NEW YORK (CNNMoney.com) -- More than half of all homeowners with modified mortgages fell at least two months behind in their payments a year after the adjustment was made, according to a federal report released Wednesday.
However, the data also shows that modifications made in 2009, which emphasized reduced monthly payments, may perform better.
Only 40.7% of loans modified in the second quarter last year were delinquent after nine months, compared to 51.6% of those adjusted at the end of 2008, according to the report, published by the Office of Thrift Supervision and Comptroller of the Currency.
The quarterly report covers 64% of all mortgages outstanding in the United States -- some 34 million loans totaling nearly $6 trillion in principal balances. It offers one of the most comprehensive looks at the state of mortgages in America.
And modifications made under President Obama's foreclosure prevention program, known as HAMP, also had lower redefault rates than non-government modifications. Some 7.7% of HAMP modifications were delinquent after three months, compared with 11.3% of all modifications.
Under the HAMP program, borrowers' monthly payments are reduced to no more than 31% of their pre-tax income. Borrowers also receive incentives for making timely mortgage payments.
Interest rate reductions were the most common method that servicers used to reduce monthly payments in the first quarter, implementing them in 85.9% of all modifications. Term extensions were used in 46.8% of modifications, while principal reduction was utilized only 1.9% of the time.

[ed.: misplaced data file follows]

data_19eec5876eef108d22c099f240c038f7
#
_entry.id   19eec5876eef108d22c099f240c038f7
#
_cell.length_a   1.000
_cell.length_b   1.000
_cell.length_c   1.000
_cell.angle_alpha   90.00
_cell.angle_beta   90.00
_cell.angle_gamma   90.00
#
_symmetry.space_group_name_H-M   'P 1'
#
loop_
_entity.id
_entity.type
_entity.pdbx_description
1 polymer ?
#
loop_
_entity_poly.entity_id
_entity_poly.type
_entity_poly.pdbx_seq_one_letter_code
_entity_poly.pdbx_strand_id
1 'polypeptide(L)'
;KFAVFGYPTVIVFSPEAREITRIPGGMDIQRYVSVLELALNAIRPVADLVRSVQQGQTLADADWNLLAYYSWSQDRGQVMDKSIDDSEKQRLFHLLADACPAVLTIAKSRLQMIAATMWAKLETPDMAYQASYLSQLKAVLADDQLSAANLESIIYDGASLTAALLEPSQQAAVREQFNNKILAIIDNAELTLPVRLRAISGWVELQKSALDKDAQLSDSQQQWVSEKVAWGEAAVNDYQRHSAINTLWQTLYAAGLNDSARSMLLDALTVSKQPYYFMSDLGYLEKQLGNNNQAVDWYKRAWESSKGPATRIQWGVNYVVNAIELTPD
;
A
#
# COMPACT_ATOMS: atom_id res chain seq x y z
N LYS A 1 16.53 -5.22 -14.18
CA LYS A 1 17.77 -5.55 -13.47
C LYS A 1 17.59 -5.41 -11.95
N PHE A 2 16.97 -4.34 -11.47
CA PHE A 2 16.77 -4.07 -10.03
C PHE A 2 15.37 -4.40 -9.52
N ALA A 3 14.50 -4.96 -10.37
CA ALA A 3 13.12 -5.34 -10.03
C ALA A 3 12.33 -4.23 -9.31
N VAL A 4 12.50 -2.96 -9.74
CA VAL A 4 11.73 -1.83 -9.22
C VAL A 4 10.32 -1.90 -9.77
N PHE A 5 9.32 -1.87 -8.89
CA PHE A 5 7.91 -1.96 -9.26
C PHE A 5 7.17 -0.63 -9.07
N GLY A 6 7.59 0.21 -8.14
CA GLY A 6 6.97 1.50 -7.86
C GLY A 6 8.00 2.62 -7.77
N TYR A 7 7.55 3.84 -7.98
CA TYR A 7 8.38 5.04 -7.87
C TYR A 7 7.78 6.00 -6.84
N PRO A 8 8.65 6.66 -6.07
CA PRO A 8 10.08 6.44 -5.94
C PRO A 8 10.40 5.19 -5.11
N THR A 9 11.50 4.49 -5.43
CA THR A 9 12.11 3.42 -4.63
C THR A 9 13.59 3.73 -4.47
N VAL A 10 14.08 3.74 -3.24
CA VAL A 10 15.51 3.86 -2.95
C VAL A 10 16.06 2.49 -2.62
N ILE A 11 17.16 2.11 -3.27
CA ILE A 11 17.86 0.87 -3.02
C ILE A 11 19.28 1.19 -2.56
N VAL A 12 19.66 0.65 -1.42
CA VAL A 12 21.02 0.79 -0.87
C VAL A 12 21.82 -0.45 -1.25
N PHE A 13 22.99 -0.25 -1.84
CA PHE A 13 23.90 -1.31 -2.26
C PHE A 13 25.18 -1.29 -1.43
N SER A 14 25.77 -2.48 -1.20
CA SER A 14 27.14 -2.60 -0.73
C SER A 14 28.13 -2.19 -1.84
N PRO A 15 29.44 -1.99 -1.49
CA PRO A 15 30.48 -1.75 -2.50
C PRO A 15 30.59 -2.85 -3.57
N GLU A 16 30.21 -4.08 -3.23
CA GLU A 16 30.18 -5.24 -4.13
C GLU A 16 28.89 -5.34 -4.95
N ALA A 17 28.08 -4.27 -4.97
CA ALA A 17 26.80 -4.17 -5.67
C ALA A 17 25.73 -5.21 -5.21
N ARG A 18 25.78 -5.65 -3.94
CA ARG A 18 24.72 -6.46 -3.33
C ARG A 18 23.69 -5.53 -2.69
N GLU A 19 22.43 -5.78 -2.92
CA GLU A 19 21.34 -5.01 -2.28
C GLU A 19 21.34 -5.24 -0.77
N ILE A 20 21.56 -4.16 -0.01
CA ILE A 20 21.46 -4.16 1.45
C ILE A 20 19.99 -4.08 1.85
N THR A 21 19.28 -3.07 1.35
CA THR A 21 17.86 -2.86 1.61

Many experts say that servicers must do more principal reduction if they want to halt the foreclosure tidal wave. Homeowners are more likely to walk away if they owe much more than the home is worth, a situation about 1 in 4 borrowers find themselves in.
The report also found that delinquency rates dropped for both mortgage made to credit-worthy and to subprime borrowers. The number of newly initiated and completed foreclosures, however, increased by nearly 19% each.
Short sales increased by 9.2% for the quarter, but 120.4% for the year.
Still, servicers are working with borrowers to help them stay in their homes, the report found. There were 1.7 times as many modifications and payment plans initiated in the first quarter as new foreclosures.
Shares of Amazon have been on fire lately. Investors are bullish after the company's latest earnings. Even Warren Buffett is a big fan of Amazon CEO Jeff Bezos -- even though Berkshire Hathaway does not own Amazon stock. More
It's getting worse for Puerto Rico. The island defaulted on $422 million in bonds related to its Government Development Bank on Monday. Congress is currently debating an aid package for the island. More
Tech leaders Apple, Alphabet and Microsoft all disappointed Wall Street with their latest earnings reports. And that's dragged the Nasdaq back near correction territory. Is this the beginning of another huge pullback or an overreaction? More
In 1998, Ntsiki Biyela won a scholarship to study wine making. Now she's about to launch her own brand. More